Both styles share qualities that seem to draw people to dome homes.
Top 3 Reasons to Go Dome
1. Safety. Being round means domes diffuse wind, up to hurricane-force gusts. Depending on your building materials, windows, and doors, a dome home can also be fire resistant (helpful if your area is wildfire prone like ours).
A dome shape distributes load evenly, so if weight is applied to the dome, like snow or a tree, it shouldn’t cave in. A dome shape supports itself, increasing your interior-layout options since bearing walls aren’t necessary to support the shell.
If you’re a person who regularly fears everything, like being squashed in your bedroom by a falling tree during a nighttime storm, a dome is a good choice for you.
2. Responsible living: energy efficiency, ephemeralization, expertise. Dome homes (and a lot of alternative housing) are often the domain of people who value conscious living. Here are 3 reasons that may be:
- Energy efficiency – Spheres enclose more volume with less surface area, meaning slower loss of indoor temps, as long as insulation, doors and windows are well installed and sealed. Dome kit companies say geodesic domes use 30% fewer building materials. Additionally, the air flow in a round space can be leveraged to promote passive heating and cooling.
- Ephemeralization – Buckminster Fuller was a deep thinker who imbued dome homes with his philosophy, like ephemeralization. Put oversimply, this is the concept that society can perpetually do more with less. It’s a kind of resistance to the fact that earth’s resources are finite because the applications of recycling are infinite. For movie examples, think about the costumes in Mad Max or Kevin Costner drinking his own pee pee in Waterworld. With domes, ephemeralization can play out less traumatically with the use of salvaged and repurposed materials, like using an old whiskey barrel for a bathroom vanity or milling a tree from your property for your cabinet doors.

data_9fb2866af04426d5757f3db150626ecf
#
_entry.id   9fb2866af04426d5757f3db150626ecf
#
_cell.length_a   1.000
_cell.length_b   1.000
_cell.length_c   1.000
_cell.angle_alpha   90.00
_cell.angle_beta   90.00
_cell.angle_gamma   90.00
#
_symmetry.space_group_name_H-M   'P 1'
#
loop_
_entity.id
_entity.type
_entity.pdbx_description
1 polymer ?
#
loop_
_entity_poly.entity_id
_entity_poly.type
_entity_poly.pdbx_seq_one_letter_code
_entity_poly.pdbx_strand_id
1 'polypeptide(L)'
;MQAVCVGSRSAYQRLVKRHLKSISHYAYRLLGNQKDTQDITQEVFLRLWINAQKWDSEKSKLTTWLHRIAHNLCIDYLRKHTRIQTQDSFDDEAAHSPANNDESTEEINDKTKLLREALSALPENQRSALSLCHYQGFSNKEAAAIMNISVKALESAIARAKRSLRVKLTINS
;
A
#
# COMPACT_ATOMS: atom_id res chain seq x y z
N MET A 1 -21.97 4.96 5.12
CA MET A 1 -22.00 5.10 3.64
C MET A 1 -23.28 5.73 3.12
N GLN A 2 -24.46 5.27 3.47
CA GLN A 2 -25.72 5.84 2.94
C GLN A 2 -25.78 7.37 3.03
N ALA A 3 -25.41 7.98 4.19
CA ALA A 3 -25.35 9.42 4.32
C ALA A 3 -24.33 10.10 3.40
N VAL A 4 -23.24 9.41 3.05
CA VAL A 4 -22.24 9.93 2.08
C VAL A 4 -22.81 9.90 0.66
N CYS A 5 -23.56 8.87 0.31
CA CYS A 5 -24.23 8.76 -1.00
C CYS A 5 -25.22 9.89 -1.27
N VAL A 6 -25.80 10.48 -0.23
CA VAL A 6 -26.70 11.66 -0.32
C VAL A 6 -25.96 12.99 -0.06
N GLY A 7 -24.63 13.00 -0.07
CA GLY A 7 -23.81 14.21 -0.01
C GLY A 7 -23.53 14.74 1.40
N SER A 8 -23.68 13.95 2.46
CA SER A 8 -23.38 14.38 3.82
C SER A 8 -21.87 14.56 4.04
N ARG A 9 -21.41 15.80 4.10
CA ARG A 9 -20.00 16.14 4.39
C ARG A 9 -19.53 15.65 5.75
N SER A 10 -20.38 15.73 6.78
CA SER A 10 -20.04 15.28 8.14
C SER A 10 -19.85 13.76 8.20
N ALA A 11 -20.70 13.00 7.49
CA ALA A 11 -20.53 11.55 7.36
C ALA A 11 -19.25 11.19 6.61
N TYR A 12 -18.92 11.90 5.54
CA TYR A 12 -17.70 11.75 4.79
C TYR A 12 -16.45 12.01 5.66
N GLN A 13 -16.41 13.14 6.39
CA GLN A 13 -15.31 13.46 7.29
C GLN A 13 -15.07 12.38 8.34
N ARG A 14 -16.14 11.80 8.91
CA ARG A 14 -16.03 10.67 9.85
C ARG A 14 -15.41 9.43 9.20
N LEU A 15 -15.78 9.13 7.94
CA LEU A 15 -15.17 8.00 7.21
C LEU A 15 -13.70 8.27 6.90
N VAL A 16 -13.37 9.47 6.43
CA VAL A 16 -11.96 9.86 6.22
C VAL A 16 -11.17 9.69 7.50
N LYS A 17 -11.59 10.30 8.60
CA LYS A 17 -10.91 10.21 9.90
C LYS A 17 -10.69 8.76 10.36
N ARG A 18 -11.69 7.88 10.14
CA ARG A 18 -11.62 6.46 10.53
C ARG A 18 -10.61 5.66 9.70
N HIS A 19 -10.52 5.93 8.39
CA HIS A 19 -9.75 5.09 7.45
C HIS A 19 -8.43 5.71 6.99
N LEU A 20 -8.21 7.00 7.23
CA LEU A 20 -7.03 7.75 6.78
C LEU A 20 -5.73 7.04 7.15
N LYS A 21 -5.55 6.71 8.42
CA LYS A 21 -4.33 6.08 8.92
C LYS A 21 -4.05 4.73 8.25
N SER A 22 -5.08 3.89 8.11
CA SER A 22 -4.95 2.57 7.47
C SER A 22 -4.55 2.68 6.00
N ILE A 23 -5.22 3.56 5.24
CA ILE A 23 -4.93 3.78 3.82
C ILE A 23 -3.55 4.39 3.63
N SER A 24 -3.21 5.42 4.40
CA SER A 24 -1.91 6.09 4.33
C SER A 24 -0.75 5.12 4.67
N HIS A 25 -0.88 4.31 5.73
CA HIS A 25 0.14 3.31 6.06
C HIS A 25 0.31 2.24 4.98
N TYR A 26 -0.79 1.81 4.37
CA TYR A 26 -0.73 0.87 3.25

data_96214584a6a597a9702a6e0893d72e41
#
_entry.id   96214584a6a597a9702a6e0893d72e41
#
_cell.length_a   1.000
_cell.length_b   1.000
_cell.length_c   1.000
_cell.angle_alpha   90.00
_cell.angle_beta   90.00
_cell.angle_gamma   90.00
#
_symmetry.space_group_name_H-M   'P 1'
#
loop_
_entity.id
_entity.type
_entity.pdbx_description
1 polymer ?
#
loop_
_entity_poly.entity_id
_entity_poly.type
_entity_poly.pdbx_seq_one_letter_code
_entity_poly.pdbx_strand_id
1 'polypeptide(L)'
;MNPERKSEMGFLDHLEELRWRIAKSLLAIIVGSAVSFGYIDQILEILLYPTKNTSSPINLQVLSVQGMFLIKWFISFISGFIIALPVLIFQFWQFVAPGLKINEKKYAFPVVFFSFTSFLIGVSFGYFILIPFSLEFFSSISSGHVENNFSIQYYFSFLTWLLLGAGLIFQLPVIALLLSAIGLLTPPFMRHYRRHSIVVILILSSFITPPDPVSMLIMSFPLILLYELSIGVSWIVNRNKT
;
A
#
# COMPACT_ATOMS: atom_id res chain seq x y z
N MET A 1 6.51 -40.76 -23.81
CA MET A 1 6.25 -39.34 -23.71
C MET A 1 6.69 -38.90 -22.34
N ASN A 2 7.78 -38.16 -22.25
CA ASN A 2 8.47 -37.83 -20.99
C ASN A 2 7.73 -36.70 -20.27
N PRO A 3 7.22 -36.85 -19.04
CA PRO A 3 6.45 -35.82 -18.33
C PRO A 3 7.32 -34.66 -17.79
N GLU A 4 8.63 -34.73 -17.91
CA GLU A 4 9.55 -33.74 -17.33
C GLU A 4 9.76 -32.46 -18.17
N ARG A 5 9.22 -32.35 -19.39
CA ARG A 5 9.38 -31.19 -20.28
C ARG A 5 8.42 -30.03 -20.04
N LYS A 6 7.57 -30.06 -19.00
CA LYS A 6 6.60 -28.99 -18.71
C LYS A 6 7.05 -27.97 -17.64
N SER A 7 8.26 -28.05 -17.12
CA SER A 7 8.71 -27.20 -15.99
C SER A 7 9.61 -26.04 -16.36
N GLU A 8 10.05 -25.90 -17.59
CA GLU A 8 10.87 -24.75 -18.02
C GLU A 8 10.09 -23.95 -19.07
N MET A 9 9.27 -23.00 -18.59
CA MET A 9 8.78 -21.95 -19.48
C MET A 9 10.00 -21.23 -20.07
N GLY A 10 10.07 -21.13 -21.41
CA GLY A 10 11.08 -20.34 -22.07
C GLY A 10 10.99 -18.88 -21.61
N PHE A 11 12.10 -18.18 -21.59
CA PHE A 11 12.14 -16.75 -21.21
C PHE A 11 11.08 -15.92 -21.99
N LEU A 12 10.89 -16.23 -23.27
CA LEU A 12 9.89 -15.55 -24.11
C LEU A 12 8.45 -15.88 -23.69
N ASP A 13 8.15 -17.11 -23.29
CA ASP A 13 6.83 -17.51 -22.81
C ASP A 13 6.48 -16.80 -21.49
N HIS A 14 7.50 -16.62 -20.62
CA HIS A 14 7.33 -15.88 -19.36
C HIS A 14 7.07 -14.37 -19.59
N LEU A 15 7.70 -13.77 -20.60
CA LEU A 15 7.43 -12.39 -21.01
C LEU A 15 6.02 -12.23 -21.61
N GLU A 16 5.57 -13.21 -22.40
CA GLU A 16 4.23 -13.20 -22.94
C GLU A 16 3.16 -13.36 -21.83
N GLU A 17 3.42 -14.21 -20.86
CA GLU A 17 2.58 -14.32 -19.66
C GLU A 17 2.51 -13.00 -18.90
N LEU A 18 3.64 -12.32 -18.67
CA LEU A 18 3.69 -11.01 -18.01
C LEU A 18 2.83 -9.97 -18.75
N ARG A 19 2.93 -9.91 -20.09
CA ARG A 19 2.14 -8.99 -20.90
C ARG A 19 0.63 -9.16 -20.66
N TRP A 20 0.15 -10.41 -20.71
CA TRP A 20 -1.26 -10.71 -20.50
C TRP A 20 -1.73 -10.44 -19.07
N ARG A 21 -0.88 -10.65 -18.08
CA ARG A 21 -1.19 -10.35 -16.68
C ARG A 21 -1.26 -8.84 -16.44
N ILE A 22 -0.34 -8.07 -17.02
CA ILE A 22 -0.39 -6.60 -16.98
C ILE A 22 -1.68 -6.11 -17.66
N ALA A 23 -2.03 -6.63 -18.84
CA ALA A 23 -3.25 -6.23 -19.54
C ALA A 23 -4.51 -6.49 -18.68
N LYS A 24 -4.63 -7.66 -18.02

- Expertise – Bear with me on this one, because it’s part of a huge shift in our thinking that has occurred since Chris and I left life in the ‘burbs, and I’m not sure I express it very well yet…Dome homes are boutique structures that force even non-DIY owners to understand what’s behind their walls (because contractors won’t). Most people have no idea what our homes are made of, or the impact of those materials on our health, the economy, and the environment. Owners of unconventional homes, however, are tasked with figuring out how to apply age-old practices in novel situations. People with this kind of awareness can help society evolve thinking around human habitats and keep valuable survival skills accessible to all. It’s an act of responsible living to learn the bones of basic human needs like how to build shelter and raise food, because the more we outsource those core activities to faceless, commercial industries, the less whole we become as a collective, IMHO.
If you’re into responsible, efficient-but-not-necessarily-tiny living and enjoy DIY, a dome may be right for you.